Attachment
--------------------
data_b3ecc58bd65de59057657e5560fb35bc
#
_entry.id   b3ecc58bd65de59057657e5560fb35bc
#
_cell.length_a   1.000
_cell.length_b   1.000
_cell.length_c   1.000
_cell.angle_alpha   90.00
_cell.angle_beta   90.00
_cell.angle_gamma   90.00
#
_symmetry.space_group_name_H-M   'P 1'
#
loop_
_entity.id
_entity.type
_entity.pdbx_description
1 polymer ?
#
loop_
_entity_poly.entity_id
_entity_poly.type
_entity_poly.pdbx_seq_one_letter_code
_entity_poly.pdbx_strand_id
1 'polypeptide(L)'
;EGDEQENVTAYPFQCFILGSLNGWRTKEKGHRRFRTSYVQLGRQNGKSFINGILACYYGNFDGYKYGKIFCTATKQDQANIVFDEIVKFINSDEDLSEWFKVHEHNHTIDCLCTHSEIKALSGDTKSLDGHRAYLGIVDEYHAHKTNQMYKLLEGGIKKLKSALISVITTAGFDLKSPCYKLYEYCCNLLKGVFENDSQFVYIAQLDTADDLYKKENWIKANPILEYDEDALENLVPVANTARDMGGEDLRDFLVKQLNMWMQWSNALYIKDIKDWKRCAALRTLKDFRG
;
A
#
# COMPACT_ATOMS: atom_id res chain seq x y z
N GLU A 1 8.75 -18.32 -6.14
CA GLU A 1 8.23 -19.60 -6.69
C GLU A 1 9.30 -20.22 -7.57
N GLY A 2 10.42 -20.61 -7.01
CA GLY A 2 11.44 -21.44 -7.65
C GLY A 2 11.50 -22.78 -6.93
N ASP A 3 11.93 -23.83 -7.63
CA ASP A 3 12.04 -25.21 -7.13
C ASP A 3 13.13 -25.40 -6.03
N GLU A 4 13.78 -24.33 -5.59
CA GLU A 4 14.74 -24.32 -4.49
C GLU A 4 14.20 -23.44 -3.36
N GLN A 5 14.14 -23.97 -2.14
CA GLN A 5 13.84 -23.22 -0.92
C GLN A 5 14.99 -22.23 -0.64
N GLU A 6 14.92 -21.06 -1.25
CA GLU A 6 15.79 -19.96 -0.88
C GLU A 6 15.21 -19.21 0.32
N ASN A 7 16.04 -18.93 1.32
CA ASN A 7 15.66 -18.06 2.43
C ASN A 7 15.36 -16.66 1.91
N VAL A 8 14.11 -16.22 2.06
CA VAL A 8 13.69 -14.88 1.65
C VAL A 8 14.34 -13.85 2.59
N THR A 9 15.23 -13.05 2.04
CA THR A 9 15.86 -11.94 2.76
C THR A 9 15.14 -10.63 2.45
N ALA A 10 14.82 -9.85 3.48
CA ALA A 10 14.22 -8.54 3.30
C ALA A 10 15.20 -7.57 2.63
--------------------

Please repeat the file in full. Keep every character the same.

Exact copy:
data_b3ecc58bd65de59057657e5560fb35bc
#
_entry.id   b3ecc58bd65de59057657e5560fb35bc
#
_cell.length_a   1.000
_cell.length_b   1.000
_cell.length_c   1.000
_cell.angle_alpha   90.00
_cell.angle_beta   90.00
_cell.angle_gamma   90.00
#
_symmetry.space_group_name_H-M   'P 1'
#
loop_
_entity.id
_entity.type
_entity.pdbx_description
1 polymer ?
#
loop_
_entity_poly.entity_id
_entity_poly.type
_entity_poly.pdbx_seq_one_letter_code
_entity_poly.pdbx_strand_id
1 'polypeptide(L)'
;EGDEQENVTAYPFQCFILGSLNGWRTKEKGHRRFRTSYVQLGRQNGKSFINGILACYYGNFDGYKYGKIFCTATKQDQANIVFDEIVKFINSDEDLSEWFKVHEHNHTIDCLCTHSEIKALSGDTKSLDGHRAYLGIVDEYHAHKTNQMYKLLEGGIKKLKSALISVITTAGFDLKSPCYKLYEYCCNLLKGVFENDSQFVYIAQLDTADDLYKKENWIKANPILEYDEDALENLVPVANTARDMGGEDLRDFLVKQLNMWMQWSNALYIKDIKDWKRCAALRTLKDFRG
;
A
#
# COMPACT_ATOMS: atom_id res chain seq x y z
N GLU A 1 8.75 -18.32 -6.14
CA GLU A 1 8.23 -19.60 -6.69
C GLU A 1 9.30 -20.22 -7.57
N GLY A 2 10.42 -20.61 -7.01
CA GLY A 2 11.44 -21.44 -7.65
C GLY A 2 11.50 -22.78 -6.93
N ASP A 3 11.93 -23.83 -7.63
CA ASP A 3 12.04 -25.21 -7.13
C ASP A 3 13.13 -25.40 -6.03
N GLU A 4 13.78 -24.33 -5.59
CA GLU A 4 14.74 -24.32 -4.49
C GLU A 4 14.20 -23.44 -3.36
N GLN A 5 14.14 -23.97 -2.14
CA GLN A 5 13.84 -23.22 -0.92
C GLN A 5 14.99 -22.23 -0.64
N GLU A 6 14.92 -21.06 -1.25
CA GLU A 6 15.79 -19.96 -0.88
C GLU A 6 15.21 -19.21 0.32
N ASN A 7 16.04 -18.93 1.32
CA ASN A 7 15.66 -18.06 2.43
C ASN A 7 15.36 -16.66 1.91
N VAL A 8 14.11 -16.22 2.06
CA VAL A 8 13.69 -14.88 1.65
C VAL A 8 14.34 -13.85 2.59
N THR A 9 15.23 -13.05 2.04
CA THR A 9 15.86 -11.94 2.76
C THR A 9 15.14 -10.63 2.45
N ALA A 10 14.82 -9.85 3.48
CA ALA A 10 14.22 -8.54 3.30
C ALA A 10 15.20 -7.57 2.63